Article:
Should You Write Online: How to Make Money From Nothing
Should You Become a Writer?
It took me 17 months to write 100 articles on Hubpages and accumulate 60,000 views, but what does that really mean?
In the real world, it means absolutely nothing because I can't live off those stats, but at least it's taught me something. I know I have the ability to become a writer even if it takes years to do so.
But what about you...
Would you be able to grind out dozens of articles over a year's time and live with getting almost nothing for it...would you continue writing if it took months to generate any views or recognition....are you a writer?
Freelance Writing Is Hard
Hard Facts About Freelance Writing
Any given day there are millions of writers trying to stand out from the crowd, but only the top dogs can make a living from it.
- Freelance writing is extremely difficult in today's saturated market.
Online writing isn't a get-rich quick scheme, it's not something you can do sporadically, and you can't give up your day job to do it.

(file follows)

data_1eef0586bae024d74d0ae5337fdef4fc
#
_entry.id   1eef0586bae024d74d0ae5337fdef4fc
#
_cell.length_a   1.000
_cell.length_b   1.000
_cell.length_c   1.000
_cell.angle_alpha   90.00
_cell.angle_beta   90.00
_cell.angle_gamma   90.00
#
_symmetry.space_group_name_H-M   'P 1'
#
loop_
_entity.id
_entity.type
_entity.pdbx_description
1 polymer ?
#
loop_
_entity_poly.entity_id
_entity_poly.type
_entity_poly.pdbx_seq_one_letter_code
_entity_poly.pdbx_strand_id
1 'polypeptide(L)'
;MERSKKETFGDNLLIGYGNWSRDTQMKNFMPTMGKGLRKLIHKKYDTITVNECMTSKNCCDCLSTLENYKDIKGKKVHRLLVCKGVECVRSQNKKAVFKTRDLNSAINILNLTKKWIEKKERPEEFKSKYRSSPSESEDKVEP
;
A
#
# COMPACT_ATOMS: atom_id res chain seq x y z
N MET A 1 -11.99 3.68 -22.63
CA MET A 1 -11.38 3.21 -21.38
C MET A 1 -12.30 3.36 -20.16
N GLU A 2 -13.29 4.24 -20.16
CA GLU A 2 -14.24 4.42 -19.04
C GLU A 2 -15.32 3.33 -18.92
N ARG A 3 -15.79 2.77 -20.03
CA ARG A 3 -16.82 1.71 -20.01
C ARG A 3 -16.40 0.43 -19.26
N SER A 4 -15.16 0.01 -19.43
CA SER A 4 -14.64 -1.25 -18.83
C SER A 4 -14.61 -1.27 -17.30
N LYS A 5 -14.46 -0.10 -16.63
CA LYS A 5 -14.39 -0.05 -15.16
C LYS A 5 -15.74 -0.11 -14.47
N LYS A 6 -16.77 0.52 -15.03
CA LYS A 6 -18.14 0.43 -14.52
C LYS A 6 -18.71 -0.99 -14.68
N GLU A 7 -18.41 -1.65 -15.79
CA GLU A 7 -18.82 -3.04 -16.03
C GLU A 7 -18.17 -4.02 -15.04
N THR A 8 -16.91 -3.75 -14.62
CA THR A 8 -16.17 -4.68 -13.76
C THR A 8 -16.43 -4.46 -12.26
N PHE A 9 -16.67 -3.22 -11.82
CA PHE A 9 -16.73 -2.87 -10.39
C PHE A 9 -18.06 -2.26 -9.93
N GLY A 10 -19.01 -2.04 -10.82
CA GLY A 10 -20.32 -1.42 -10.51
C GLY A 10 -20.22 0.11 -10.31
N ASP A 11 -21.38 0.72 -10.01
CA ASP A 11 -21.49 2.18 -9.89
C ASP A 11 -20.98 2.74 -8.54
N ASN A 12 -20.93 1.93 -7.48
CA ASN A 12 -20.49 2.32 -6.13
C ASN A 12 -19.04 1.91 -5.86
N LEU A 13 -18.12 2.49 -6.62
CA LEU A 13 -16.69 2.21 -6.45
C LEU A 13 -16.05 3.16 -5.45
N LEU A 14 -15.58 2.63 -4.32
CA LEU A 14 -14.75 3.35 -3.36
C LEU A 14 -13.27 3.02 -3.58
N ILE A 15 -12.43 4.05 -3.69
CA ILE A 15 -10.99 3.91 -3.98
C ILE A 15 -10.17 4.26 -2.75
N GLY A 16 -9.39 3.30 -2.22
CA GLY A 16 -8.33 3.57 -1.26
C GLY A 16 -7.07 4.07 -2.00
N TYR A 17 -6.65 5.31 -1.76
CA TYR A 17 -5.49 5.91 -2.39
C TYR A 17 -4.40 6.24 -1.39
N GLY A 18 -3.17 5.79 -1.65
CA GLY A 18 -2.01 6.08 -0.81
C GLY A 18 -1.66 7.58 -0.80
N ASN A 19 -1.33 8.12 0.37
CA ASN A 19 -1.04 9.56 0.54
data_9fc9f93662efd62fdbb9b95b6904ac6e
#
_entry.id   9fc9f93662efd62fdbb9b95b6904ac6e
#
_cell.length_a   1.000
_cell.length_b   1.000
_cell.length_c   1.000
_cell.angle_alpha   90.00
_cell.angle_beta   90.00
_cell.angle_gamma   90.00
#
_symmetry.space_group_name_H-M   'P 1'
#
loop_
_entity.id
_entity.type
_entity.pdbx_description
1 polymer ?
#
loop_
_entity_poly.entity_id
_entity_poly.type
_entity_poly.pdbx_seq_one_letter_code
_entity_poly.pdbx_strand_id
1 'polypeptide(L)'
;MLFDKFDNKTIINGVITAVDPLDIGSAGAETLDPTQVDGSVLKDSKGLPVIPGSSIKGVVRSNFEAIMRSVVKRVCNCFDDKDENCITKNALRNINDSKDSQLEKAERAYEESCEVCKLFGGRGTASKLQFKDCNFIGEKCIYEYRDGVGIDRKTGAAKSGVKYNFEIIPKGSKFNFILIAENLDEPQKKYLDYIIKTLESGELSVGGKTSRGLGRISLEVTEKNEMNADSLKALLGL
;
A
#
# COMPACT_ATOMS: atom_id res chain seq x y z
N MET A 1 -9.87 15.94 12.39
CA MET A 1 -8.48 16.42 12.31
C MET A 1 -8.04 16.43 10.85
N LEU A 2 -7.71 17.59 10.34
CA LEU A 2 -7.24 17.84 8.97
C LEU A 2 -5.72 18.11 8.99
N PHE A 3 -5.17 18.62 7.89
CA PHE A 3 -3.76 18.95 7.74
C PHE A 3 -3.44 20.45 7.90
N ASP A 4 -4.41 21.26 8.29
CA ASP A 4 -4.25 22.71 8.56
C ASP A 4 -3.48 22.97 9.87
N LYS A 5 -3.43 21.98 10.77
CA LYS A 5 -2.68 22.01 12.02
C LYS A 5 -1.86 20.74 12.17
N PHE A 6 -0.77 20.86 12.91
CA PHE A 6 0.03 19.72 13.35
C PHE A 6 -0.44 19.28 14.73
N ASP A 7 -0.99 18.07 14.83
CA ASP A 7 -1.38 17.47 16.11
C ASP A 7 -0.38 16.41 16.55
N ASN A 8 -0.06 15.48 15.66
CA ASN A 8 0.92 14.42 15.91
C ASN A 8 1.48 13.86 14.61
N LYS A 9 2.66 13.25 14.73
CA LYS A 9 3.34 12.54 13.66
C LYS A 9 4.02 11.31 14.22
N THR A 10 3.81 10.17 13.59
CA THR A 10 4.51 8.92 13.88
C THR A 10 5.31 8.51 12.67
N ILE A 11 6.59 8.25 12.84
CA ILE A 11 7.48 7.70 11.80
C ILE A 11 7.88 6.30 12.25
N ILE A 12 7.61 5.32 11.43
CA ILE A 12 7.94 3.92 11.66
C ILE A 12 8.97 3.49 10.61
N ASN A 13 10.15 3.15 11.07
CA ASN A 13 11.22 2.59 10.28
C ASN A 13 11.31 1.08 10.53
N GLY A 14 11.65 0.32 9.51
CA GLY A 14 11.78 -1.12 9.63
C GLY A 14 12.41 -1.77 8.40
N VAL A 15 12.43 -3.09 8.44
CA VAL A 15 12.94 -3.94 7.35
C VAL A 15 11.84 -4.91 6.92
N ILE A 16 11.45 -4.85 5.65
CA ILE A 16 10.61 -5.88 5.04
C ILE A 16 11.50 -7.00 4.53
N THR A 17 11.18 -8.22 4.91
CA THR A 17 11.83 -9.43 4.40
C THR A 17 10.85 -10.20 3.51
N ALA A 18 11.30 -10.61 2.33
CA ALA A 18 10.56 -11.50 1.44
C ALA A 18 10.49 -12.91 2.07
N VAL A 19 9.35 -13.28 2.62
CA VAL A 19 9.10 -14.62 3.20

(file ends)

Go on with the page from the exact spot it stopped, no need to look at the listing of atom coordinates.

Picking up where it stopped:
The amount of time and effort that you have to sacrifice to generate one article that no one may read is unbelievable, and it doesn't end there. I don't think there is any job more difficult to break into than content creation particularly when you're starting out.
It's not for the weak and unmotivated, and that first year can be a nightmare.
Freelance Writing: The 1st Year
Surviving the First Year
Your first year of writing will be filled with depression, self-doubt, zero recognition, and little-to-no money.
This isn't the case for everyone but unless you're an expert at SEO and a gifted writer, then it's going to be very rough. I think the hardest thing for new writers to accept is that they'll be getting no money for the work they put it.
You won't have any way to monetize your website, articles, or blog because companies like Google don't take-in people so easily. You need to develop an online reputation and build up your portfolio before you even have a shot at monetizing.
Remember these three rules towards monetization:
- Write full length, original articles that are not plagiarized
- Make sure every article has little to no grammar mistakes or misspellings
- Be consistent with your writing and establish a niche
Search engines reward those who write lengthy, original articles that contain few to none grammatical or spelling errors. They also love if you write consistently on a niche topic.